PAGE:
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Notebook Lifestyle

Trumping the Kardashians

(Krieg Barrie)

Lifestyle

Trumping the Kardashians

A movie reviewer in the Rose Garden

Donald Trump’s victory over Hillary Clinton was a surprise. His victory over the Kardashians is a shocker.

The Trump administration is sucking so much air out of the tabloid room that previous heavyweights are gasping. When the Kardashians’ eponymous show returned to E! Entertainment for its 13th season in March, it was to dramatically lower ratings. As the season progressed, Keeping Up with the Kardashians ratings continued to plummet, prompting the Huffington Post to wonder, “Can the Kardashians Survive in the Trump Era?”

Possibly not, given that cable news seems to have picked up many of the viewers the Kardashians lost. Whereas E! saw a dip in ratings in 2016, CNN saw a 77 percent jump and MSNBC grew by 87 percent. Fox News, already a powerhouse, finished the year as the most watched of any cable channel, a first for the network. That could be dismissed as an election year upswing, but it has largely continued during 2017.

During this summer Fox and MSNBC continued to trade positions as the most-watched channel in all of cable during prime-time hours. Perhaps the worst bellwether for the K clan was a headline in the London Daily Mail’s gossip section: “Women want to look like Ivanka Trump not the Kardashians, plastic surgeons claim.”

Tabloids and entertainment outlets wouldn’t bother covering (or inventing) minor Trump administration squabbles, let alone hard news like Cabinet appointments, unless they knew it would draw eyeballs and sell advertising.

Rush Limbaugh said President Trump’s unprecedented Twitter attacks on his own attorney general had to be a reality-style ruse: “Folks, there has to be more to this than what we’re seeing because what we’re seeing doesn’t make any sense. … Donald Trump is the news from the time in the morning when you get up till you go to bed. … I don’t think Trump is off his rocker. … I think Trump is a masterful user/manipulator of the media.”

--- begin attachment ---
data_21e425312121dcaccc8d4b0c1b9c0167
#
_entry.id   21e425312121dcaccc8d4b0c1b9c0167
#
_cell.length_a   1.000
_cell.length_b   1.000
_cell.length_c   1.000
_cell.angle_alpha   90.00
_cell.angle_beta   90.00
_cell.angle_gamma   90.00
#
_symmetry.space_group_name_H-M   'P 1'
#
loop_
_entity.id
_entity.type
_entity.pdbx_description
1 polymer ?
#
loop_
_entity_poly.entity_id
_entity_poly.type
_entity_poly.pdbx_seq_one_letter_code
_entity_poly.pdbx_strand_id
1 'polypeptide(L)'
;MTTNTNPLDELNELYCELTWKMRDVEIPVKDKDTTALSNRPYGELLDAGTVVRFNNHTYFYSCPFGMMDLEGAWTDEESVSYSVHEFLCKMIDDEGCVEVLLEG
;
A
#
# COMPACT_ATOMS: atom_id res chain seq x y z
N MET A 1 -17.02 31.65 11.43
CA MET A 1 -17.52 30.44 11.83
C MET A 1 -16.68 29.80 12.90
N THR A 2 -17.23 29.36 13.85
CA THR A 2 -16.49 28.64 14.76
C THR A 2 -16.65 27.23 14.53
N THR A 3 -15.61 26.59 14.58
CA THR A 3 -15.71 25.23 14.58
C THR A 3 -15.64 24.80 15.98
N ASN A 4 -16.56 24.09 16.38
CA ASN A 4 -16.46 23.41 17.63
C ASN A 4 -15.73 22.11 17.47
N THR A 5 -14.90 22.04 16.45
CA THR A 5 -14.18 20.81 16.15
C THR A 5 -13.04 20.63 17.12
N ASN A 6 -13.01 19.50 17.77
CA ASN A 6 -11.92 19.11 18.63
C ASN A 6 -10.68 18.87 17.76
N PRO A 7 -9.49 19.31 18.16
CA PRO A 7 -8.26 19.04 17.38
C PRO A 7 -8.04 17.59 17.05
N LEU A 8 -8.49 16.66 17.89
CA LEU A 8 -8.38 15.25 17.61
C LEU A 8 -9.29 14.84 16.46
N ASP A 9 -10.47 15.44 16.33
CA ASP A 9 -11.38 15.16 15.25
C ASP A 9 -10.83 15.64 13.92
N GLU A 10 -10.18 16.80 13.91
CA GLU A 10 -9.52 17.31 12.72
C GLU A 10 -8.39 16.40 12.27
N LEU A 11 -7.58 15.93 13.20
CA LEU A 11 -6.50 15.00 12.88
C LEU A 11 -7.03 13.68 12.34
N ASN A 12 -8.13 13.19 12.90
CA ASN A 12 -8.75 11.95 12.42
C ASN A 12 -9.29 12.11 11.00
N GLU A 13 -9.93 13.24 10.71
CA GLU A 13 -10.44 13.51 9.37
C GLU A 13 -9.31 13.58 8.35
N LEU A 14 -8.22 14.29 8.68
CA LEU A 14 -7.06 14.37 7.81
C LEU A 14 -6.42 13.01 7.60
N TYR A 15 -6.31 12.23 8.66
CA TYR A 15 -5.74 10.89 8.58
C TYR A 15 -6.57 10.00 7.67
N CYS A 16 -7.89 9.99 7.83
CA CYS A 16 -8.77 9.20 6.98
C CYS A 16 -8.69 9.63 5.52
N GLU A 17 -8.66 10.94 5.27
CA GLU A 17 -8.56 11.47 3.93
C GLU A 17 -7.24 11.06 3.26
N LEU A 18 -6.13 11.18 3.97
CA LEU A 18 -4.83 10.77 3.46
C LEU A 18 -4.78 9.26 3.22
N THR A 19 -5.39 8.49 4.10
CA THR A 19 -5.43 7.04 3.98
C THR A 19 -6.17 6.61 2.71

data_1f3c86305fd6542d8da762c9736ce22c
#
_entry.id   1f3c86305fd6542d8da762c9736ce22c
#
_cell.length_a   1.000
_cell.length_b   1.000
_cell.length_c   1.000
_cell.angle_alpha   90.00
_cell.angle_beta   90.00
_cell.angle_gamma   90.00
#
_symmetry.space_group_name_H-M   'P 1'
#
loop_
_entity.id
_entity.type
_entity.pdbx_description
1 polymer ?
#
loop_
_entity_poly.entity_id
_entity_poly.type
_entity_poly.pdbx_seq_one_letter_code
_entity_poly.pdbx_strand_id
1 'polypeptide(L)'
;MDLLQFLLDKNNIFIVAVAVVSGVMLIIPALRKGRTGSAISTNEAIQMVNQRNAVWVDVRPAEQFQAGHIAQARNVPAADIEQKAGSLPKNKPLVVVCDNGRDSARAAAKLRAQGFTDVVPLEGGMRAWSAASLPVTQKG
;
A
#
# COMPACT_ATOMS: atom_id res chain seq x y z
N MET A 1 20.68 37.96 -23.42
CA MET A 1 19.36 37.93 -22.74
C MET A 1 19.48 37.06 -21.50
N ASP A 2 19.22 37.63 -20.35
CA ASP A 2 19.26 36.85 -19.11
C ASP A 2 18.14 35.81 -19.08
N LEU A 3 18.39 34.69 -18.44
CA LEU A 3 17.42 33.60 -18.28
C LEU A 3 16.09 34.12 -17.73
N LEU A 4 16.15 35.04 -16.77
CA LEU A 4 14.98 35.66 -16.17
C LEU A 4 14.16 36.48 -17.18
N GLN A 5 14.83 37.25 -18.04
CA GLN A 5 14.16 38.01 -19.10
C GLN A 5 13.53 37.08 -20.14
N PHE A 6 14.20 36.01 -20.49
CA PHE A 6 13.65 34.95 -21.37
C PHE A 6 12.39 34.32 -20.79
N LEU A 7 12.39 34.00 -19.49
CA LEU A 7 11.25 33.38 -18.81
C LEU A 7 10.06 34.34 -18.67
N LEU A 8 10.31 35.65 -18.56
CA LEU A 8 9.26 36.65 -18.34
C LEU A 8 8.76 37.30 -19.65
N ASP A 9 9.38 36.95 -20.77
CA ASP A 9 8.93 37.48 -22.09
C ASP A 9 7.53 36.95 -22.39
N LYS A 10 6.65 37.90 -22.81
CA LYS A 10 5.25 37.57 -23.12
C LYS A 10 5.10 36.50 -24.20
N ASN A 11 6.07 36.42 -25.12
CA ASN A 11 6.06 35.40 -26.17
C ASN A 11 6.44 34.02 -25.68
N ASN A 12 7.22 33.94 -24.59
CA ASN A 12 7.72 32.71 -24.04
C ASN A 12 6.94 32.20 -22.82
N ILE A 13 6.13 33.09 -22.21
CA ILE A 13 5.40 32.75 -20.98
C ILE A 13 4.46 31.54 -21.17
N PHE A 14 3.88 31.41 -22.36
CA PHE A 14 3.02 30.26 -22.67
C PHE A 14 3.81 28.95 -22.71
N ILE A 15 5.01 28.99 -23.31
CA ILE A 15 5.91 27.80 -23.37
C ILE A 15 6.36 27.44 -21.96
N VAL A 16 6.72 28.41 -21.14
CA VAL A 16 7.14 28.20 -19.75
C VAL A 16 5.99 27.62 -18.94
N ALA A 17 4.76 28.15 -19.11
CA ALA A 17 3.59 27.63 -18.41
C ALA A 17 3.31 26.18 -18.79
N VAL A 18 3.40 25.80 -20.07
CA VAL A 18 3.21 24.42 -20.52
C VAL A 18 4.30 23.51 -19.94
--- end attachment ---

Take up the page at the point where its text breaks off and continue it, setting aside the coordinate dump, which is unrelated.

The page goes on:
Eric Dezenhall, a celebrity PR expert who worked in the White House communications office under Ronald Reagan, does not buy that theory about Trump: “I don’t think he’s scheming, I think this is just what he does.” He called Trump “hardwired” to ask “Where’s the camera? The story arc is When’s my next magazine cover?”

‘I don’t think he’s scheming, I think this is just what he does.’ —Eric Dezenhall, PR expert

 

I had a chance earlier this summer to have a front-row seat (OK, more like 12th-row seat) to the hottest live show in D.C. on the day in June after the James Comey hearing, when everyone who could get a press pass wanted to hear what Trump would say. The Newsweek, Fox, and other national reporters clustered in small groups sipping White House–provided lemonade. Their low murmuring was punctuated by brief brays of laughter. “Oh Lordy, I hope there’s tapes,” one chuckled, repeating Comey’s most memorable line from the day before. “One of us has to press him about that, right?” another responded.

 

Susan Walsh/AP

President Trump and Romania’s President Iohannis speak at a news conference in the Rose Garden. (Susan Walsh/AP)

Then, without much ceremony, Trump and Romanian President Klaus Iohannis took their podiums, and the press conference began. As Iohannis wrapped up his prepared remarks, Trump, wearing a sour expression (though the glaring sun may have caused that), started surveying the audience. His lips pursed out with the characteristic pugnacity captured so well by Alec Baldwin. In person, he looked a lot of things—bigger, slouchier, squintier. What he didn’t look was in any way frightened.

The instant the remarks concluded, hands shot up and the press corps leaned forward. In that moment I expected to see Trump brace for impact, but his posture relaxed. He started to poke fun: “Come on, Dave,” he teased the reporter from The Washington Times who took a couple of seconds to phrase the first question.

Trump looked almost as though he were relishing the sparring match with these press members eager to interrogate him. “Look at those hands up there, President,” he joked to the other head of state. “Do you have this in Romania too? If I could only sell that.” Turning back to the media, “Should I take one of the killer networks who treat me so badly as fake news? Should I do that?” He pointed to a man who started to speak, but Trump interrupted: “Be fair, Jon, remember how nice you used to be before I ran?”

Before the end, he and Iohannis, who smiled and laughed and appeared for all the world to be delighted with Trump, seemed to be sharing an unspoken inside joke about the audience before them. Trump is certainly more entertaining than the average president, and as he recently admitted when addressing his Joe Arpaio pardon, he knows how to maneuver for great ratings. If the presidency were just a reality show, not only would it be a hit, I and others could sit back and enjoy the entertainment.